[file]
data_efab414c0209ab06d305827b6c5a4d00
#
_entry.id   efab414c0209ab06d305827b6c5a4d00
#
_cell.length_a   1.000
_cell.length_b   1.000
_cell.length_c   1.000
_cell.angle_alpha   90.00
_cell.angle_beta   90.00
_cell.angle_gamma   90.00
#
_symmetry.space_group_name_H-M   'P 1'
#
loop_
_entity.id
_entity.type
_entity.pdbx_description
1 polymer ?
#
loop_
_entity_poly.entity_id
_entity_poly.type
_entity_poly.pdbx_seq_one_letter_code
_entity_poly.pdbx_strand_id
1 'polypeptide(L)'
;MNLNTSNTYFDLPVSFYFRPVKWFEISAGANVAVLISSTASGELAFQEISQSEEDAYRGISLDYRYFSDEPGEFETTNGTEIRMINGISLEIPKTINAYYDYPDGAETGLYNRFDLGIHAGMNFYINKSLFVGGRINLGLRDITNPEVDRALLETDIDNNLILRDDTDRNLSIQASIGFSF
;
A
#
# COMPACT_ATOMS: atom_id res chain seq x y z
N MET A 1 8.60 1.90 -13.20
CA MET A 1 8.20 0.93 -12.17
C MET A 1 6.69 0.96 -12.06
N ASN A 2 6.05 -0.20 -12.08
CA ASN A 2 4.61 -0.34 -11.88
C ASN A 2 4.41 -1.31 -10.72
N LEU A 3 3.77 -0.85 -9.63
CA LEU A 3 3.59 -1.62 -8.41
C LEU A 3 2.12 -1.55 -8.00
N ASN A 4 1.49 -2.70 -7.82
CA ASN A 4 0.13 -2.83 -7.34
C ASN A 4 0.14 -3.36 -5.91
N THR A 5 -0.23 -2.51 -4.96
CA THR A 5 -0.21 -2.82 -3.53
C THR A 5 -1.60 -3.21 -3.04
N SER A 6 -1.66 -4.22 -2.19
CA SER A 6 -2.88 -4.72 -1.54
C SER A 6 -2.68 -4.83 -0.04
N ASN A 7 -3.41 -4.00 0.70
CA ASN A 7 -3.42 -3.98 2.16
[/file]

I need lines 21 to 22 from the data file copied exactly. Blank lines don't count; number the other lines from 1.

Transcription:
_entity_poly.entity_id
_entity_poly.type